Why lapel pins?
I started making pins because I was looking for fun and unusual ways to present my artwork. I found out about the lapel pin/hat pin community through Instagram, and I immediately knew I wanted to be part of it. Making and collecting pins is truly addictive. It’s so much fun coming up with new ideas for pins. I release one limited edition enamel pin a month right now, but I would love to be able to make more pins per month.
What’s the process of making a pin step by step?
I shall tell you, and I will add things I wish I had known when I first started making pins. It all starts out with an idea and a sketch. I like to keep a little notebook so I can write down my ideas. If you start making pins you will find the ideas will come at random and at any time. If you don’t write them down you risk losing them.
A lot of my pins are based on cartoons, but a pin can be anything. It can be a saying, a phrase, or simply a single word. A pin can be a zentangle, a mandala, or a geometric pattern. Once I have a few good ideas down then I thumb through them and decide which ones I think will make successful designs that people will want to buy from me and add to their collections.
Once I’ve chosen a design it’s time to refine it. Since I make all my art on my phone, I take a photo of my drawn sketch and load the photo into SketchBook mobile. From there I use layers to do the line art and coloring. Once I finalize the design and have it just how I like it, it’s ready to be submitted and produced. It’s that simple.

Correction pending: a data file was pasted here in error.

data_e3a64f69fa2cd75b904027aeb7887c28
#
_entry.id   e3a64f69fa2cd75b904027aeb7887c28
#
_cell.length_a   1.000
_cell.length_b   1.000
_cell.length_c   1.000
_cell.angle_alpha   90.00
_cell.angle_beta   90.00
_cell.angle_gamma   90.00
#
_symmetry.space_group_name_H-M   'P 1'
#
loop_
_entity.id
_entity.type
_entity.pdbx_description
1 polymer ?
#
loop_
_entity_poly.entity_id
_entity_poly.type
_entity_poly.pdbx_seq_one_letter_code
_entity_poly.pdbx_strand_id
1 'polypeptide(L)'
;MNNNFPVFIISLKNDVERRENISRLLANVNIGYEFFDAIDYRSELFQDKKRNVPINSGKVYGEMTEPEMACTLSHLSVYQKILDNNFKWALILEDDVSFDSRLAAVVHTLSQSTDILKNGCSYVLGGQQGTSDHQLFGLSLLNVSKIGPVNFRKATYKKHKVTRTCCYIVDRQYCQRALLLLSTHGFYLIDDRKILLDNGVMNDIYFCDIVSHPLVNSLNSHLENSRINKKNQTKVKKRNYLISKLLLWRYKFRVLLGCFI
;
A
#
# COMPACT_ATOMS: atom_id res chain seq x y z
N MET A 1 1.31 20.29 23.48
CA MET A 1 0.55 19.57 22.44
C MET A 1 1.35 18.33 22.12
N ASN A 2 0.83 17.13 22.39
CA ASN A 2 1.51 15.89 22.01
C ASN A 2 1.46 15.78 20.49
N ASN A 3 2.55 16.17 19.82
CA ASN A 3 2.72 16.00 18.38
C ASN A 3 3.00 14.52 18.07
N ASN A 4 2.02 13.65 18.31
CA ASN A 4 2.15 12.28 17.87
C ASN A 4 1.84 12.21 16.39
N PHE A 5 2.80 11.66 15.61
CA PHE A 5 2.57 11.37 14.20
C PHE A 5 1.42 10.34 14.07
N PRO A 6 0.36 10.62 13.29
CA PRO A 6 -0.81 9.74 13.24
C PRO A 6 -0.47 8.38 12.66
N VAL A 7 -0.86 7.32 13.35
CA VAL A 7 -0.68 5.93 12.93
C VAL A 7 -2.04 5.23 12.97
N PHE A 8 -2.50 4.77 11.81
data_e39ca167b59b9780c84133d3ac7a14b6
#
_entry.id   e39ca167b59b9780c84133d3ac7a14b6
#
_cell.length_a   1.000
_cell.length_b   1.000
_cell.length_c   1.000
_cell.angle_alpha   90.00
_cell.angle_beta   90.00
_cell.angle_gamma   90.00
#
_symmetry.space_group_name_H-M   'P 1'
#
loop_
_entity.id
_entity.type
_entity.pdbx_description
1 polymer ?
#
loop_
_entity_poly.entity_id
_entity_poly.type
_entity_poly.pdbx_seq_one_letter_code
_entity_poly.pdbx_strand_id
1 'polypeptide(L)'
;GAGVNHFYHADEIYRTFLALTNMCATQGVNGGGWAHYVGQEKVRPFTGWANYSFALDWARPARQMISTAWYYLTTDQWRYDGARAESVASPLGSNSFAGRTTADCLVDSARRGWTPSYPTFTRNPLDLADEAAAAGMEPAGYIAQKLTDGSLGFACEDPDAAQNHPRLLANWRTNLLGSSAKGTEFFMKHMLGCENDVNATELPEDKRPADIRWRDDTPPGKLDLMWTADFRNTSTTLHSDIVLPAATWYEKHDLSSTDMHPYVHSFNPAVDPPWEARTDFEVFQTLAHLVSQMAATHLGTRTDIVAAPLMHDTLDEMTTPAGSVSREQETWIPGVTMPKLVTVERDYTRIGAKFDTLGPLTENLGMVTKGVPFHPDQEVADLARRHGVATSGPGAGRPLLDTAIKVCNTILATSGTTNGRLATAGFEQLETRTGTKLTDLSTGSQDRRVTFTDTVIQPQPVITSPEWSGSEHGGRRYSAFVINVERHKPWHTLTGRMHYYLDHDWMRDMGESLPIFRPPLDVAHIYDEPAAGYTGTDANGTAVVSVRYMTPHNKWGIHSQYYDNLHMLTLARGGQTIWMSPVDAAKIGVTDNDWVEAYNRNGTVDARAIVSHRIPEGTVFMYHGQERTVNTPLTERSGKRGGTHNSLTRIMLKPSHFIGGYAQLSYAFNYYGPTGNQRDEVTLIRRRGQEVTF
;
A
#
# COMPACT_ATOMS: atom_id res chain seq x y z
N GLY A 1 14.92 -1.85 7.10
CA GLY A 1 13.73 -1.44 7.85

Simone starts with a rough sketch, which leads to a strong line drawing on a new layer. Then, she tackles the all-important coloring.
If I’ve never done this, what should I know?
There are things I wish I had known before I started making pins. These are things I keep in mind while I’m finalizing a design.
- Learn About Enamel: This won’t take much time at all. Just know the difference between soft and hard enamel. A good place to read about the differences between enamels is on the Made by Cooper blog.
- Match Your Colors: Pantone is known for its Pantone color matching system, and just about every printer uses it to get accurate colors. With the first pin I made, a Tree Trunks pin, the green didn’t match my original design. It still came out great, but if you want to avoid any surprises use the Pantone color system. (Need a place to start? Check out this RGB > Pantone conversion tool.)
- Line Work: It’s important to have good crisp connecting line work because each line is going to be a metal die line that separates your colors. And those colors will be manually “poured” into place There’s a great How It’s Made video that shows the details of the entire process. You can see why clean lines are so important.
- Simplify: It’s important to keep your design simple. My first few designs had to be altered because I didn’t take into consideration the process of how enamel pins are made. You have to leave enough space between your drawn lines for the enamel to flow into your design. The company will let you know if they have to alter your design. They always send a digital proof before production. But this can turn into a long, drawn out e-mail conversation about what you want and don’t want changed, and it can drag out the design process. You’ll save time and make the design process much smoother if you simplify your design to begin with.